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All of the modern fully automated transmissions work acceptably well. Some are more refined than others, with (arguably) the IShift being the most refined. I think I've driven every one of them except the newest model year PACCAR MX version. They all work fine. I like the shifter on the column that both FL and PACCAR do. It is very convenient and very intuitive. The dash shifter on the Volvo is OK, and is easy to use, but not as easy as the column shifters. Any shifter seat mounted is last on my personal list. It is simply in the way, and unnecessary. In RV use you will RARELY use the shifter after starting - virtually never. So the utility of it on the seat-side is questionable in my mind. But that is  a personal preference as much as anything.

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On 2/20/2021 at 9:13 AM, Star Dreamer said:

We have a 2005 Freightliner with a 14L Detroit and a 10 speed Ultrashift. Since ours is an older one, the trans does not skip gears automatically (you can manually do it if you want). We just use two pedals when backing up and can hitch up to the trailer without banging it in now after practice. We just use R1 even though it has an R2 also. Keeps it nice and slow. We are not in a rush, so I just let the truck do its own shifting. At 50k# total weight, we are not the fastest away from the stop light but I try not to let it bother me. Our Detroit is the larger one so fuel mileage is not as good as we could probably get with a 12.7L but the truck was nice enough with all the other items we needed so we just live with it. Sometimes you just have to compromise unless you want to order one new with the features you want. The newer automated trans are nicer and if we ever decide to get a newer truck, I would get one of them. I have no need to worry about what gear I am in and can concentrate on not hitting anything when turning and the road around me. I do like the power we have for going up the hills and the engine brake for going down! On steeper down hills, I will put the truck in manual mode and then in 9th gear usually to help keep the speed down.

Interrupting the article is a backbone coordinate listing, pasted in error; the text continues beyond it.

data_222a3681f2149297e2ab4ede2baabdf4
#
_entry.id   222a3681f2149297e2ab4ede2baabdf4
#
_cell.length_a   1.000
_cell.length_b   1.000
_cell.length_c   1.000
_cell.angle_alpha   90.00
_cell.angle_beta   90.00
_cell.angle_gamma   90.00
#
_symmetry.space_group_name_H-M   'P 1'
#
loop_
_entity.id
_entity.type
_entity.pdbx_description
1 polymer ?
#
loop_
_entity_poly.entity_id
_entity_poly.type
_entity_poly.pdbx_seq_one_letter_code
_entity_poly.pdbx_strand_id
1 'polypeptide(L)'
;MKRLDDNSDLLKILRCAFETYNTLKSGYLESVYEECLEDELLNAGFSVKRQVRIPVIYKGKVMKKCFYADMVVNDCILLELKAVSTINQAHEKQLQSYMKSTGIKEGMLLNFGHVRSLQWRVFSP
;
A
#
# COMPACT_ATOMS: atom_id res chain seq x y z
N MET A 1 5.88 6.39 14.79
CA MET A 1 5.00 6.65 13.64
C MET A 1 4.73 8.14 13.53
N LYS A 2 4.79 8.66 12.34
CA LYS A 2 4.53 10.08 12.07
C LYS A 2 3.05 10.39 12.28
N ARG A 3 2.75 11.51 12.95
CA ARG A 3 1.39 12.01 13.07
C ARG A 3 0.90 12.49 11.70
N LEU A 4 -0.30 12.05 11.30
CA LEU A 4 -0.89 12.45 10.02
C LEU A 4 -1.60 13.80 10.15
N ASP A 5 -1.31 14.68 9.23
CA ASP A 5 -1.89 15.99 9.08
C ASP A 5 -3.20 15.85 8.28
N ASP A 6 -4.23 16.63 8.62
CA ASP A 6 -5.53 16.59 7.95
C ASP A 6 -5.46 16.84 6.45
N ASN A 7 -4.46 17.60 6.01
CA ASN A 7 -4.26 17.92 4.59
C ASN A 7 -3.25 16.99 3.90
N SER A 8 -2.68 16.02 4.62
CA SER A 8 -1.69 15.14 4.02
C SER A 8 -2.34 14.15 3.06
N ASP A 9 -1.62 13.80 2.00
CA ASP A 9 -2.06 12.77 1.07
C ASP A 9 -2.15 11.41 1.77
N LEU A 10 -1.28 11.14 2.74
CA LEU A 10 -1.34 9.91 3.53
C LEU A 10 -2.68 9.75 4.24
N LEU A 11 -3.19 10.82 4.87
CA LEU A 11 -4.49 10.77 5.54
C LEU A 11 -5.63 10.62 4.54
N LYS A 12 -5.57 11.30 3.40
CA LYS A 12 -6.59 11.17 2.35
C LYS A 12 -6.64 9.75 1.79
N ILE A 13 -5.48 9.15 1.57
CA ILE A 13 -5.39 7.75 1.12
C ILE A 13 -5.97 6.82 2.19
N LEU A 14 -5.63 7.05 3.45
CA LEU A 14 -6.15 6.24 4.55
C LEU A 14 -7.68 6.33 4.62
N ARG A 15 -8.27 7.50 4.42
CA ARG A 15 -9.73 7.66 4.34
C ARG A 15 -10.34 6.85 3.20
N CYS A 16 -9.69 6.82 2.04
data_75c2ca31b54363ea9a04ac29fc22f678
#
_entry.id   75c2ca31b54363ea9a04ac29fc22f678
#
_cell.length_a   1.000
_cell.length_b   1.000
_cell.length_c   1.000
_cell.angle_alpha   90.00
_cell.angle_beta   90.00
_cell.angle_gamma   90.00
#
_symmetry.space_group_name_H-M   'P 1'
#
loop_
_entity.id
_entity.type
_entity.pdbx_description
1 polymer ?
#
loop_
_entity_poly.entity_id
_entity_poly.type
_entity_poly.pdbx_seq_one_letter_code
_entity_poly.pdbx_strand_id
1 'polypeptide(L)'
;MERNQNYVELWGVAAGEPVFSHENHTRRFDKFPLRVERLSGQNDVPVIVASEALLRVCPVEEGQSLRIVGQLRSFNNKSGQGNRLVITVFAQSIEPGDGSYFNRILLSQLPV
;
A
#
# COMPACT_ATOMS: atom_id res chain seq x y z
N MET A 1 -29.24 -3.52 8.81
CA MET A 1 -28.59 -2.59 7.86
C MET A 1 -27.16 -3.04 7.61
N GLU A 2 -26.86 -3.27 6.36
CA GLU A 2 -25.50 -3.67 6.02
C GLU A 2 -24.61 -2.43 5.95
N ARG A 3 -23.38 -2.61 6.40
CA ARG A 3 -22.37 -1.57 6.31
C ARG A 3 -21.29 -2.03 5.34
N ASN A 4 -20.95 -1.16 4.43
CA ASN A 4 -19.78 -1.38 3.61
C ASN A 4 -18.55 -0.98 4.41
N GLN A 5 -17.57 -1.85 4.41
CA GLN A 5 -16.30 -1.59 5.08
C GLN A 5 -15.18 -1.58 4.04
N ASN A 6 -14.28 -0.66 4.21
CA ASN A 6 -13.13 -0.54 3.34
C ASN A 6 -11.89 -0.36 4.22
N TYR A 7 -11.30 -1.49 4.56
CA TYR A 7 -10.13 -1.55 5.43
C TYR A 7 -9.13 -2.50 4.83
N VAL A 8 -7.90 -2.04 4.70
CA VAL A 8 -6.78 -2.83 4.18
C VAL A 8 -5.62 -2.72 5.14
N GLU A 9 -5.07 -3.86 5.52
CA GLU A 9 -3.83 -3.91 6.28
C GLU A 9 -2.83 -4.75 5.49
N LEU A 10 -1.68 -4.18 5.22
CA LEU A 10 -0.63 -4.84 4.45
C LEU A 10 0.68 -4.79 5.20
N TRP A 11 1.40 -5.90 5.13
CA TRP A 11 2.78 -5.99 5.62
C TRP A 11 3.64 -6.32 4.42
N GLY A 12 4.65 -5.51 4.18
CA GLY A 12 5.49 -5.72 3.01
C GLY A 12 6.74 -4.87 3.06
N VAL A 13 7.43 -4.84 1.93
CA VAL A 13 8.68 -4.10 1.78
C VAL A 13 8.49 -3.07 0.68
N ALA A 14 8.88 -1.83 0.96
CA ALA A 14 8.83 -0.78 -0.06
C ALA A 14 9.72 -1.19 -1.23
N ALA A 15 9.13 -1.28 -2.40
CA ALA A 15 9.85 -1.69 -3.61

I have an 06 with same setup. Does great but mpg is lower than most I read on here. I get 7 mpg. Still better than the dually pulling our Teton.

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I have very limited experience with this topic but I the D13 engine mated to a non-overdrive iShift (2.47 rear).  

I have only put about 1000 miles on it so far with no towing yet.  The skip shift feature is awesome.  It shifts as well as my 2016 Chevy dually.  While it is not as "fast" as my Chevy, it will get right up to speed if I want it to.  

My dad who has been driving manual trucks all of his life came down to inspect the truck when I bought it.  He was very impressed with how it worked also.

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I got the specs off my truck's stickers today. Its a cummins 320hp engine (CNG) mated to an Allison 3000 RDS trans (freightliner 114SD, 39k gvw). I have not played with the different trans modes but I do know I can run it in simulated manual. I have never messed with it, though, so I am not sure if it will allow skipping. I will say the only nuance of note is the brake pedal has to be pressed for it to shift between f, n, r. I do a lot of forward/backward cycles and sometimes that doesn't sync well (operator error/ergonomics, not the transmission). I doubt that would ever be a concern in any other service though.